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1822 April 8.

Morn Chron. 8 April 1922

"Paris Papers

"We received yesterday the Paris Papers of Thursday last.
In the Chamber of Deputies the discussion on the budget
was again resumed on Wednesday. M. Boscal de Reals proposed
a reduction of 1,200,000 francs in the charge for Senegal.
M. Coustant attacked the Ministers for not taking effectual
measures to suppress the slave trade. He assented
that it was openly carried on, that persons honoured with the
confidence of the King were accomplices in the criminal
trafic & that negroes were purchased for Senegal who were
branded on the shoulder, with marks shewing that they
belonged to the King. M. de Vaublanc was confident that all
practicable means were adopted by the Ministers to suppress
the Slave Trade. He strongly supported the policy of giving
encouragement to the Colonies of Martinique & Guadaloupe.
M. Laise de Villevesque moved a reduction of 600,000 f. on the
estimate. That & the preceding amendments were put to
the vote & rejected. M. Lameth complained of the imperfect
information laid before the Chambers, as to the Colonies. He
thought they cost too much, considering the certainty of their
capture in the event of a war. The legislation & Government of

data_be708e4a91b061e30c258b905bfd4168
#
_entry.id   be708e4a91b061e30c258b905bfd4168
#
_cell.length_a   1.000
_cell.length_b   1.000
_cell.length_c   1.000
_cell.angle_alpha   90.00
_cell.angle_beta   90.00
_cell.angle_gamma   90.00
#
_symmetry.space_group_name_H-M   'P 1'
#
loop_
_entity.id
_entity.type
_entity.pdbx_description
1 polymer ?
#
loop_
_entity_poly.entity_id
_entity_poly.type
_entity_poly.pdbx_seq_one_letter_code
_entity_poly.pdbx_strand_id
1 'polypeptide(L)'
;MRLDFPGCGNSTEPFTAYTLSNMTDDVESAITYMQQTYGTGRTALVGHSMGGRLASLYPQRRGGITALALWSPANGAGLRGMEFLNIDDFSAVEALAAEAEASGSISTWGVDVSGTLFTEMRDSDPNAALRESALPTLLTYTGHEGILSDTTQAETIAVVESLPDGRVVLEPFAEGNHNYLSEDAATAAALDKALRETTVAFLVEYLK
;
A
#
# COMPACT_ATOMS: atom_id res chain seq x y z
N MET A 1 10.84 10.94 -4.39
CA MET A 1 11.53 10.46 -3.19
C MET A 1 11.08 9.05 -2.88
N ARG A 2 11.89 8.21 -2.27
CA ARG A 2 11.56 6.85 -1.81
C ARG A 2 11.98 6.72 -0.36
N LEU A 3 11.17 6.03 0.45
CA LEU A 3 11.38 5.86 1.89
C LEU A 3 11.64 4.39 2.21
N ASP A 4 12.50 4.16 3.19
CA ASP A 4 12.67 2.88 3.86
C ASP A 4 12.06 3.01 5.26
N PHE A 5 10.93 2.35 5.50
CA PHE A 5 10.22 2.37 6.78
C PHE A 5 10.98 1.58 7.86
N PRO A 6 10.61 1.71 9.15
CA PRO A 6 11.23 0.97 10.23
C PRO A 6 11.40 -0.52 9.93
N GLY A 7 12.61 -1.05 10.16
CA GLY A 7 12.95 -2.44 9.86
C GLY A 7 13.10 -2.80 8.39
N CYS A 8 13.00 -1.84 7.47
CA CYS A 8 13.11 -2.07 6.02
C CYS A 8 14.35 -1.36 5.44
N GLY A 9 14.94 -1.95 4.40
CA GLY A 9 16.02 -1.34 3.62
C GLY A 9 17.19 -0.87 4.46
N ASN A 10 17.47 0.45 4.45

the Colonies should be conducted on the English system. A warm
contest arose between the Liberaux & Ultras on the question for
printing the speech of this Deputy, & on the appel nominal it
was negatived by 165 to 104. Genl. Foy proposed a reduction
of one half in the charge of 400,000 f. for fortifications in the colonies
& attacked the whole system of colonization as suited only
to countries having an excess of population. In 1763 Guyana
was the grave of 13,000 French, & if the Colony of La Maina
succeeded, the only result would be the establishment of a monopoly
which would make France pay dearer for sugars than she purchased
them elsewhere. The Minister of Marine said that the estimate
was framed on the lowest possible scale. It would be highly impolite
to abandon Guyana, until the results of the enterprise
at La Maina was known. As to the infamous Slave Trade, France
had nothing to reproach herself with. 22 Slave Ships had been already
condemned & 18 were under judicial process: 14 had been released.
There was no necessity for more vigorous enactments: all that was
required, was the active enforcement of the existing laws. M. Manuel
condemned the profit of colonization at La Maina & moved a
reduction of 500,000 f. charged for European colonists. M. Laine reported
the estimate & urged the inexpedience of any further legislative proceedings
respecting the Slave Trade, until the discontinuance of it by the
Portuguese, which by treaty was fixed for the end of 1822. The amendment by Gen. Foy & M. Manuel & others were negatived."

Identifier: | JB/109/233/001
"JB/" can not be assigned to a declared number type with value 109.



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Morn. Chron. 8 April 1822 / Paris Papers



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[[watermarks::I&M [Prince of Wales feathers] 1818]]


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Arthur Wellesley, Duke of Wellington


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